February 25, 1993

Article at The Herald (Glasgow)

Keating seeks referendum on Australian republic by 2001

Paul Keating announcing his government plans for a republic

Wilson da Silva, Reuters
Sydney, Wednesday

LABOR Prime Minister Paul Keating, trailing in opinion polls, formally presented his policies today in an attempt to win back the initiative before Australia’s March 13 election.

In a speech punctuated by rounds of applause from 500 party faithful, Keating committed his government to holding a referendum on whether Australia should be a republic by 2001. 

He also announced a range of new health, child care, welfare and other intiatives designed to convince the 12% of undecided voters to support Labor.

He chided the conservative opposition for what he called regressive policies abandoned elsewhere in the world.

“Today we stand against radical right-wing proposals which are hostile to fundamental Australian beliefs,” Keating told the crowd at a civic hall in his native Bankstown, a suburb in western Sydney.

“Labor has more than just a plan – we have a whole national change, a sea change, born of national necessity and happening now,” he said.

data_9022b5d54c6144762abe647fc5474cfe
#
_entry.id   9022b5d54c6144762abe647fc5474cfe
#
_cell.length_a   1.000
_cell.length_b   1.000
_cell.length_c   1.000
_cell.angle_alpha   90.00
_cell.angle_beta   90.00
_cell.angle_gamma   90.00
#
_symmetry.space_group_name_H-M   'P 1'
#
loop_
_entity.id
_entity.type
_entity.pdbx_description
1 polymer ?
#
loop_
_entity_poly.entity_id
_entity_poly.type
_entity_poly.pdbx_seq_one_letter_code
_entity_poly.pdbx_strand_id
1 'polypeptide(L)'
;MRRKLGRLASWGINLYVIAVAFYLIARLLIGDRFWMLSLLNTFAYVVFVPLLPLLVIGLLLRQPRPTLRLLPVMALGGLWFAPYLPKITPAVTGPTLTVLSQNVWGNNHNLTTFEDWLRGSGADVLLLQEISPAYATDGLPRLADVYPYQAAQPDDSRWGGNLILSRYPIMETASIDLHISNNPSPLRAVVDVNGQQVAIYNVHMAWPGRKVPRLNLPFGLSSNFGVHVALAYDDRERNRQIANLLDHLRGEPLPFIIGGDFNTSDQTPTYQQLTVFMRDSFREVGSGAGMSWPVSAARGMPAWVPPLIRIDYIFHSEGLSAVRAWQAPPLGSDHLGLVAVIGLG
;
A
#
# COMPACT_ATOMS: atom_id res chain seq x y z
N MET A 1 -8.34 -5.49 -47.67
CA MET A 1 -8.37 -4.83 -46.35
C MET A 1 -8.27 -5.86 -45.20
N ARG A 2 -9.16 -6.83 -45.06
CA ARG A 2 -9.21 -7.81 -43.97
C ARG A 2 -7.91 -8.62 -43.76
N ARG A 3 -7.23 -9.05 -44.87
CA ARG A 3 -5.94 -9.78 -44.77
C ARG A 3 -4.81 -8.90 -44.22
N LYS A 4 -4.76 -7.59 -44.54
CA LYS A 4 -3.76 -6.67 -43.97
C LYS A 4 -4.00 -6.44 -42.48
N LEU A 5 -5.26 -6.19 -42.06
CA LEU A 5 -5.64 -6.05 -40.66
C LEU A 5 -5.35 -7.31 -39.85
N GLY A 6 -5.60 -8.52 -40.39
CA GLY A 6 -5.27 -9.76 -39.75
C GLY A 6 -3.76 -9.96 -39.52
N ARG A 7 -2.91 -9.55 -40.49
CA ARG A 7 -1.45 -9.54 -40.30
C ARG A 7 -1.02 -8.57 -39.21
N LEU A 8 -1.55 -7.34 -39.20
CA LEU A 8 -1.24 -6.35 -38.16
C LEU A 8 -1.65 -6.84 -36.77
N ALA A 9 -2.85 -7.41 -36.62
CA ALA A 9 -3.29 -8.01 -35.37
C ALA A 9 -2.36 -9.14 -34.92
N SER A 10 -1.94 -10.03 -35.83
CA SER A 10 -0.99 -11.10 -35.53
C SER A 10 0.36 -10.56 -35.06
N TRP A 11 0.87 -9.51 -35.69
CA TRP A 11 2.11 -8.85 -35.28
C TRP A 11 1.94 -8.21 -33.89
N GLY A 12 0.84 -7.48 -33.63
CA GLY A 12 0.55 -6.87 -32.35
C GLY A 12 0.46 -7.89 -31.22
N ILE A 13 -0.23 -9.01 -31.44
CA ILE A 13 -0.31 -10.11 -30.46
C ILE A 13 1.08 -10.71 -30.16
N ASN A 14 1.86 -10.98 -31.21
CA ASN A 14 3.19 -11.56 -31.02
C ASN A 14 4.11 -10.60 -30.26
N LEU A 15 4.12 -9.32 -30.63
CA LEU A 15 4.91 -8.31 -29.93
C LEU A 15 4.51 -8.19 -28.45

The party’s plan “does not look back at the values of Margaret Thatcher’s Britain or Ronald Reagan’s America but forward to the next century,” he said.

In power since 1983, Labor is seeking a record fifth term, but with one million unemployed, the Liberal-National conservative coalition is ahead in opinion polls. Its support stands at 49%, compared to Labor’s 42.

Today Keating announced A$ 254.9m (US$ 177m) in new spending for the year ending June 1994 in an effort to attract voters. The Labor government is running a budget deficit of A$ 15.9 billion (US$ 11 billion) in the year to June 1993.

The conservative coalition, led by John Hewson, wants to sell off billions of dollars in state assets and replace six indirect taxes with a 15% consumption tax.

But it has also promised to spend A$ 3 billion ($ 2.1 billion) on development and assistance projects.

The Australian Prime Minister’s pledge to set about establishing a republic met a tight-lipped response from British legislators today.

The Foreign Office declined to comment on Keating’s speech. It said it did not get involved in elections in other countries.

Likewise, Buckingham Palace officials, Prime Minister John Major’s office and various monarchist MPs contacted by Reuters declined to comment.

Professor Bryan Matthews of the Institute of Commonwealth Studies said in a television interview that many Australians no longer had the ties to Britain which their forefathers had.–Reuter.